But you're more likely to be able to guide the conversation if you start with what you consider important -- that the files were changed -- than if you started with what is less important -- who changed them.

Note that I said "judicious use". If, for instance, your point is that Bob needs to be fired, active voice is better. And when in doubt, use active voice because it's more direct.

Zahid
Sunday, January 18, 2004

Any ambiguity in the sentence given is not the result of the passive being chosen.

The passive is used when the agent is unknown or not important,

e.g Toyota cars are made in Japan
      The offices are cleaned on Saturdays


or when the agent is the most important new information in the sentence

e.g. This entirely impractical requrement was insisted on by Marketing.

We use the active where the agent is known and is the theme of the sentences

"Philo contacts clients interested in Sharepoint, writes technical documentation in response to their queries, makes follow up visits, keeps up to date with articles on the cutting edge of technology and reality TV, and leaves no truth unanswered on JOS."

Where the object is the theme of the sentence we have the passive.

"The client's initial enquiry was received on Wednesday afternoon and a follow up visit was arranged for Friday. The sale was clinched on Monday, after a substantial discount was offered, and the software was installed on the following Thursday, in anticipation of the bug fix being released on the Friday, the service pack the following Monday, and tech support to be found hanging from the ceiling by a telephone cord later that evening."
                          **************

And a related rant.

The use of the modal passive should be banned :)

You know the tning; "Safety Shoes must be worn in the warehouse at all times"
"The building should be evacuated immediately if smoke is seen to be coming from the dynamo".

I have to teach this rubbish all the time to students who can just about manage "Whisky is drunk in Bahrain by teacher". When I point out the tens of thousands of dollars it is costing to misteach an obscure and unnecessary point of grammar I am told it is necessary they understand the safety notices in the factory. when I suggest they write them all in Arabic they tell me there are problems. When I suggest  that they rephrase all their notices to say "You must wear safety shoes at all times2 or "Leave the building immediately if you see smoke" , they look on me like I'm some kind of impractical idealist.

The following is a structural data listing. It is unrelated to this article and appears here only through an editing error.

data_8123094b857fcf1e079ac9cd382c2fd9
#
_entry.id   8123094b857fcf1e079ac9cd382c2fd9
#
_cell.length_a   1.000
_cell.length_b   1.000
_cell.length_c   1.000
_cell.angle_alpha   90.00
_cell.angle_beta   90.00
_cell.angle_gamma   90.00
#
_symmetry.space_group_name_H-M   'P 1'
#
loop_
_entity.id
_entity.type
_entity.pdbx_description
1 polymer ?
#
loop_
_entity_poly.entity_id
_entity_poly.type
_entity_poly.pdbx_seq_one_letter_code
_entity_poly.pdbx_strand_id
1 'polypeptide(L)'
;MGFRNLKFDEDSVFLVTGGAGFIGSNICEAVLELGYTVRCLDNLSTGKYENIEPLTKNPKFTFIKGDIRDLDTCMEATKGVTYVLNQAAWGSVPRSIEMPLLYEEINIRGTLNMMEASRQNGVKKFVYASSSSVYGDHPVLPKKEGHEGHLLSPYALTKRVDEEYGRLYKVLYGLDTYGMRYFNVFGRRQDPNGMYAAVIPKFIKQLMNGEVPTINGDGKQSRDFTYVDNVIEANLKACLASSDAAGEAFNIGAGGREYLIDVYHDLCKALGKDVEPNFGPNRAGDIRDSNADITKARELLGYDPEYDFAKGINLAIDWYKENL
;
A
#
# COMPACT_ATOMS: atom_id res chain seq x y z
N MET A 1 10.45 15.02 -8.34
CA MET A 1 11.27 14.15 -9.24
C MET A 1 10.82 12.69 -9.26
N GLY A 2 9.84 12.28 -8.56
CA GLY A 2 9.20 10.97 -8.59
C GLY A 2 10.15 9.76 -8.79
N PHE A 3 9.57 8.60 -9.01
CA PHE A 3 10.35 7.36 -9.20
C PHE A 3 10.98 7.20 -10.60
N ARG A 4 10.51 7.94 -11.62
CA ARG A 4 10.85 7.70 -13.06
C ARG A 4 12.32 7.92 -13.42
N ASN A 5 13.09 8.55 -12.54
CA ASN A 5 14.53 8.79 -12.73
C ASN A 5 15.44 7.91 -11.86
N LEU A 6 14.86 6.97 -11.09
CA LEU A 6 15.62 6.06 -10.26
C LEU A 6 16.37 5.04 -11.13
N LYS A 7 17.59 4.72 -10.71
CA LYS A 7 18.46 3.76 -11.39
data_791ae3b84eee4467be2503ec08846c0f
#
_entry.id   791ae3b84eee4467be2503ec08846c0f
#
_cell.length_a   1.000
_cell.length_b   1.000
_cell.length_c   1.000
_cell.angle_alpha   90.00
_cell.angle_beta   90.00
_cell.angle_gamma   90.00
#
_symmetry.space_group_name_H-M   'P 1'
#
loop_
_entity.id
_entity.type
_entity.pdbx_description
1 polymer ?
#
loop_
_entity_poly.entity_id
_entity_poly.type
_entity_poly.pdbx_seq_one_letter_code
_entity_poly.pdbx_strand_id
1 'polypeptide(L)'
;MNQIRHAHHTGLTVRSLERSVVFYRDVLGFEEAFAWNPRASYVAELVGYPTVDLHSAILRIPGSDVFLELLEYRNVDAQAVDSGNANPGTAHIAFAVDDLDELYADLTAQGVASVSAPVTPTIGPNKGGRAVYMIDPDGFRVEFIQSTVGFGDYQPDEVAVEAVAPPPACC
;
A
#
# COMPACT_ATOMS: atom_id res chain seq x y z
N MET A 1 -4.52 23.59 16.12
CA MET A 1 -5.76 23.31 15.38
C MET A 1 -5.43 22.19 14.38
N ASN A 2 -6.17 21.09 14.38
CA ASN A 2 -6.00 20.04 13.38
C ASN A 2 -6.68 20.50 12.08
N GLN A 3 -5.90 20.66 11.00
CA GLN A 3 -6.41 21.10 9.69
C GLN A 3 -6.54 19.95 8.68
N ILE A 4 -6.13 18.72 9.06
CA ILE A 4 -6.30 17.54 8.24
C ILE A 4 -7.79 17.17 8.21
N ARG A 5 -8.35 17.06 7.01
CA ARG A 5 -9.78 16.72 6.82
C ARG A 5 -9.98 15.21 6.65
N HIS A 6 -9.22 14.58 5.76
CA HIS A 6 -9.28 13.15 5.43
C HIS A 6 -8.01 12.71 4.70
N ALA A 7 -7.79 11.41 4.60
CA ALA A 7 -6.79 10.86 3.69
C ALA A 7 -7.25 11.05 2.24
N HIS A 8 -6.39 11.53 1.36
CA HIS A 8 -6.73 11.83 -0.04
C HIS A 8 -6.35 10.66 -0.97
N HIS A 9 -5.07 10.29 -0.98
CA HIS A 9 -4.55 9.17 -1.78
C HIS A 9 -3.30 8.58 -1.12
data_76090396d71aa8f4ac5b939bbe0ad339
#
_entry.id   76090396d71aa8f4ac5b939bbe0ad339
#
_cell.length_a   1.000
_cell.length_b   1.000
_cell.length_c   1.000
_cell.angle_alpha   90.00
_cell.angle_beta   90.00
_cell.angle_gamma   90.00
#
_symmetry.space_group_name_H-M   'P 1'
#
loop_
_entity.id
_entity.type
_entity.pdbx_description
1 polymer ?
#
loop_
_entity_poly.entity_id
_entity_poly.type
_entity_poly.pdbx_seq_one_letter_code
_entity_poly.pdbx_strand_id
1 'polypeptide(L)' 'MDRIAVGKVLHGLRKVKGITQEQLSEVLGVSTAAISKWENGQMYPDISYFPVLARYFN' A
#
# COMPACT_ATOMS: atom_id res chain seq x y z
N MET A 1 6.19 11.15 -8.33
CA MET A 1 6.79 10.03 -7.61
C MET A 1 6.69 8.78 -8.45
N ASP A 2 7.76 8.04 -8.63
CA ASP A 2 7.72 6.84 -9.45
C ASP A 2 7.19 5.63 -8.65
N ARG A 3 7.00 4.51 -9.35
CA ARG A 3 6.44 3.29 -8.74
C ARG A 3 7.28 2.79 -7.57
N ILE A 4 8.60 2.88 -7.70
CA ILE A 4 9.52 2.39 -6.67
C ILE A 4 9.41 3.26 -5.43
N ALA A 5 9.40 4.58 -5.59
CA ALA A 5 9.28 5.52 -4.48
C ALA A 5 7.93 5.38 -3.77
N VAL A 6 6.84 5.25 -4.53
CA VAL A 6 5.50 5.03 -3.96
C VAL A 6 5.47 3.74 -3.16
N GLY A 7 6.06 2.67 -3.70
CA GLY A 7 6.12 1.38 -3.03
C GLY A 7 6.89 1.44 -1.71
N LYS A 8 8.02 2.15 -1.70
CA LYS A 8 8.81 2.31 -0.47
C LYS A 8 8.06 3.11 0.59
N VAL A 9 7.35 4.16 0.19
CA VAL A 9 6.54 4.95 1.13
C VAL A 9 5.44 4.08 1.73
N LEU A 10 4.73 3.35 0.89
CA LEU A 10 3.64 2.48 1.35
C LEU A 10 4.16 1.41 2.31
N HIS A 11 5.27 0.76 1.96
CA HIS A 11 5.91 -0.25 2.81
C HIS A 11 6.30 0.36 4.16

Which leaves me with the only admissable use of the modal passive:

"All training managers should be dumped into the electric arc furnace to improve the carbon content of the steel."

Stephen Jones
Sunday, January 18, 2004

The primary objection to using the passive tense on the web is that it is wordier than the the active tense in English:

"The passive tense *should never be used*..."

"*Never use* the passive tense..."

The passive tense is also more complicated, especially for people who learned English as a second language.

Even most Americans naturally *speak* in the active tense and struggle with reading sentences in the passive tense.

*** Know your audience.

*** Write to be understood.

For bonus points, try rewriting that last sentence in a different tense!

tw
Sunday, January 18, 2004

Just a quick thanks to all those who gave some references. I'll look into them.

Regards,

Nigel
Sunday, January 18, 2004

"or when the agent is the most important new information in the sentence

e.g. This entirely impractical requrement was insisted on by Marketing."

I'm sorry, but I would never, ever write that sentence. I can't think of any reason not to write
"Marketing insisted on this entirely impractical requirement."

However, if I was SPEAKING to someone, then I may go with the first construction with the appropriate emphasis.

BTW, one other point - I don't avoid passive voice because "passive voice is bad"; I generally avoid it for the other reasons stated/implied in this thread - it's inaccurate, uninformative, and bland.

Philo

Philo
Sunday, January 18, 2004

well, that, and also because you're a lawyer (aren't you?) Even prior to law school, I generally avoided the use of passive voice, but in my Legal Writing class they really beat this particular rule into us.

Zahid
Monday, January 19, 2004

Elephant wrote:

"Taking in active look at someone elses grammar structure ..."

O tempora, o mores!

Rhaetor
Thursday, January 22, 2004